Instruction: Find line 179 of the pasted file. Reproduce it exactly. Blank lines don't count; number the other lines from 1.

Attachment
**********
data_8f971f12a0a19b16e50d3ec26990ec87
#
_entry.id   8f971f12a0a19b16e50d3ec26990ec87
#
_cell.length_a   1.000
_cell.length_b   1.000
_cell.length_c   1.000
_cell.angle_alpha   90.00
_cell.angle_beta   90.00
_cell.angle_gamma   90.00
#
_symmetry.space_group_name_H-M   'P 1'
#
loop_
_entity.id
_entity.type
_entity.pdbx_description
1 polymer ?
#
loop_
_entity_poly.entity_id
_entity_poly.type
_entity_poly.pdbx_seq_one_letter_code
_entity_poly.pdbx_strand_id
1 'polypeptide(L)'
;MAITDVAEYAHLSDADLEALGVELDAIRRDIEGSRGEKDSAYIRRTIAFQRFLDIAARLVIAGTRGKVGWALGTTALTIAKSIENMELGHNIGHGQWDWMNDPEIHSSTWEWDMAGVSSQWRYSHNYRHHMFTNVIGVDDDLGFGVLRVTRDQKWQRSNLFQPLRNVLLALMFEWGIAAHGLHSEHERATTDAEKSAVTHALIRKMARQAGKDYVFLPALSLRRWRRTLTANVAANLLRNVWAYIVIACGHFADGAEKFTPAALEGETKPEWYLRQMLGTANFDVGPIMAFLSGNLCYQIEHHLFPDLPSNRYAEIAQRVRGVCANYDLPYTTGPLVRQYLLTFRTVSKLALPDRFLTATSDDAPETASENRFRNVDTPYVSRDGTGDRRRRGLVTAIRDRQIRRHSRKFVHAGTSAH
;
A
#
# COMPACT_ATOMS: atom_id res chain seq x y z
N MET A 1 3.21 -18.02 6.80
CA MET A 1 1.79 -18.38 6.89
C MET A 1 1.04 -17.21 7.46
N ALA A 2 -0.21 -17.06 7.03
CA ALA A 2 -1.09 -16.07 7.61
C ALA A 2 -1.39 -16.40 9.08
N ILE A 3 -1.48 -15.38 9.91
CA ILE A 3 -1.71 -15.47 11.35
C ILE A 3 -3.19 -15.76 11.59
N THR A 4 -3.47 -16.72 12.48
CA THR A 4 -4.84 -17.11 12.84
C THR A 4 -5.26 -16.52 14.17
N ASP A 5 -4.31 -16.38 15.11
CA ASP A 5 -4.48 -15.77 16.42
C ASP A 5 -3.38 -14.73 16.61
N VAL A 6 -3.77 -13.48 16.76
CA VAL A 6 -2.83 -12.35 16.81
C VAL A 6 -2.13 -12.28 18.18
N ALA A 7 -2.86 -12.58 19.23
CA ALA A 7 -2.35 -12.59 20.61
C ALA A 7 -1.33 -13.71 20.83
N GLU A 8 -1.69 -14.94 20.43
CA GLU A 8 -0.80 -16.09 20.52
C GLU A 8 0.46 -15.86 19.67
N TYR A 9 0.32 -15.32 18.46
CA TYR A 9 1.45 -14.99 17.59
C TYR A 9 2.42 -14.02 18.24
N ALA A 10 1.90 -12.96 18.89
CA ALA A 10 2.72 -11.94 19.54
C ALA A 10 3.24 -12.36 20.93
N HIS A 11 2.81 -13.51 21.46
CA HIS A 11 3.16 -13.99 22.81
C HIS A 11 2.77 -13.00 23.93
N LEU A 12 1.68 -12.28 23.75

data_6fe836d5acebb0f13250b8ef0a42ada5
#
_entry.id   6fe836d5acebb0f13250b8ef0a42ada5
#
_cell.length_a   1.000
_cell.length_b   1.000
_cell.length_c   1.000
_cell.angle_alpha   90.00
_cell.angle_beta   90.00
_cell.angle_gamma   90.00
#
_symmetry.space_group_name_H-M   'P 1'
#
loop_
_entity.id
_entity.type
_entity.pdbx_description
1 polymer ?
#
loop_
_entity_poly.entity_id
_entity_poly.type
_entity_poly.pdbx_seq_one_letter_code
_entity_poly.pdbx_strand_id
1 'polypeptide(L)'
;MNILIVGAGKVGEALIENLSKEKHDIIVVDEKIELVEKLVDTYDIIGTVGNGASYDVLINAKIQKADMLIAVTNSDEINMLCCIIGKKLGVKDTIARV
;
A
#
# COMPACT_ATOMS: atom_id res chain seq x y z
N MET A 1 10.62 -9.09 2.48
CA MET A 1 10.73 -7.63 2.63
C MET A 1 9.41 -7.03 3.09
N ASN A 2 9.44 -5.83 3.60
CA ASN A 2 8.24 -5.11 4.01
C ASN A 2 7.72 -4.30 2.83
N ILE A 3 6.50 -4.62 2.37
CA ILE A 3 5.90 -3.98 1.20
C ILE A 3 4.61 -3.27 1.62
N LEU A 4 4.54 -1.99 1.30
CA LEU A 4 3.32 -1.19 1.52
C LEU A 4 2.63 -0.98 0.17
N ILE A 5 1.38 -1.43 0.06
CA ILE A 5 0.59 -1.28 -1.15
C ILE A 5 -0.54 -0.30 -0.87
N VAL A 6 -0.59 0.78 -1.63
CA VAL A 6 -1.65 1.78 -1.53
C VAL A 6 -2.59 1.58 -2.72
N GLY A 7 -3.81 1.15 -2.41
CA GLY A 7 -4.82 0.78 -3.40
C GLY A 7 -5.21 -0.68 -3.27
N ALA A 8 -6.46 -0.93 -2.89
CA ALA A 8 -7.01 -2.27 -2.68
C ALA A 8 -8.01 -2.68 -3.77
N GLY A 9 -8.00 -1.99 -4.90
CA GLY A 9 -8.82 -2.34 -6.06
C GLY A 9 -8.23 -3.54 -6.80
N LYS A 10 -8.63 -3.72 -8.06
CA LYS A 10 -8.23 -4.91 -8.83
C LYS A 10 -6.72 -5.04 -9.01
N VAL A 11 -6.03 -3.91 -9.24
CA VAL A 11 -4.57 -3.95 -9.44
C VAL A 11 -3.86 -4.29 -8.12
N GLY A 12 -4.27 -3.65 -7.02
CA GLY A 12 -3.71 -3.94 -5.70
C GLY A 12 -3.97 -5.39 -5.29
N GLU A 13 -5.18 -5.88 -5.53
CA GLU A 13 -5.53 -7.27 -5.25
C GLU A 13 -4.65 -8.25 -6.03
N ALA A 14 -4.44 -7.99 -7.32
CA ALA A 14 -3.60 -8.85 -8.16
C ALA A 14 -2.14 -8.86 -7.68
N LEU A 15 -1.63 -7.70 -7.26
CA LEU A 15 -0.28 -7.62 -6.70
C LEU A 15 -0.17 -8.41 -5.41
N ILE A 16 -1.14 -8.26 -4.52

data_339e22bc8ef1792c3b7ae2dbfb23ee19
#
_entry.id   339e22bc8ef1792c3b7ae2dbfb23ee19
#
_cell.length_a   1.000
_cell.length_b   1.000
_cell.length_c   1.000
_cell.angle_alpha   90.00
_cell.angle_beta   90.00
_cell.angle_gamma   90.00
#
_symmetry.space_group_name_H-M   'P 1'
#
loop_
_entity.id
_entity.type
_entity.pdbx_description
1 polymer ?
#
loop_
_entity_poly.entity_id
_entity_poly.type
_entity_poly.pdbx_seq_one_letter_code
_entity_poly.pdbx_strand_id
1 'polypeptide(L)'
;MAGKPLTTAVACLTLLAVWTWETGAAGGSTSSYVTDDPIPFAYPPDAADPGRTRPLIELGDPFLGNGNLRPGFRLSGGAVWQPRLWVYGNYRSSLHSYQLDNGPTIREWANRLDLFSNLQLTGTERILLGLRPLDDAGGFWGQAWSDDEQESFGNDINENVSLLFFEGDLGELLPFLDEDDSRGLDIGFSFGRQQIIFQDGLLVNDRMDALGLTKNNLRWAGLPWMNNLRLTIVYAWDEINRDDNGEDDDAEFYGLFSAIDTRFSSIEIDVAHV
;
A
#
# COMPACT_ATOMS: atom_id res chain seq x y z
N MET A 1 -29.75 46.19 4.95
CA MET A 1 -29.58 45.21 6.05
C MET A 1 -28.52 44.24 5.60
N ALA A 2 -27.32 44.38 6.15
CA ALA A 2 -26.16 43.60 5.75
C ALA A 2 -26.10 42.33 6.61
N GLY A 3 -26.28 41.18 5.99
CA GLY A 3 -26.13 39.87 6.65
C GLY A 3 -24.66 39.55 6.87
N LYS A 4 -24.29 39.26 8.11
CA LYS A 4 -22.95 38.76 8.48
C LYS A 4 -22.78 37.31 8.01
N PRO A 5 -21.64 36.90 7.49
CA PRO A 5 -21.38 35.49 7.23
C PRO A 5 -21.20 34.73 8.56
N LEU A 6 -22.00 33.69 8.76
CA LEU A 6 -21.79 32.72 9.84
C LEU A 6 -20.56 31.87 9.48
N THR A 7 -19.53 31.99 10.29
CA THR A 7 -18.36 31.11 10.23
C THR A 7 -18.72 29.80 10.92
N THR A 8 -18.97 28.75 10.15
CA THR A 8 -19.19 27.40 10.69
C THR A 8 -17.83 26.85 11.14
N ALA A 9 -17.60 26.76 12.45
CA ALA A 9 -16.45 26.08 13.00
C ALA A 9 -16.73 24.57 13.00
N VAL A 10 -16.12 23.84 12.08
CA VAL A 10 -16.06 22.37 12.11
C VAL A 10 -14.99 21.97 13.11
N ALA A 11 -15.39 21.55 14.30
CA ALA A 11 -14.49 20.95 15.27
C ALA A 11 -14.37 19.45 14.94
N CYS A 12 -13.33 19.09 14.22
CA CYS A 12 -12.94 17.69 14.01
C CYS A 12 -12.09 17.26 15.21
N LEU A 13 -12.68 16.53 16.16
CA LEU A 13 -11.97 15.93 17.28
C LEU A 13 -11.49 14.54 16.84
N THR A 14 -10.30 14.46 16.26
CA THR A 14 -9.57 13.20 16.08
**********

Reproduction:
C GLY A 3 -24.66 39.55 6.87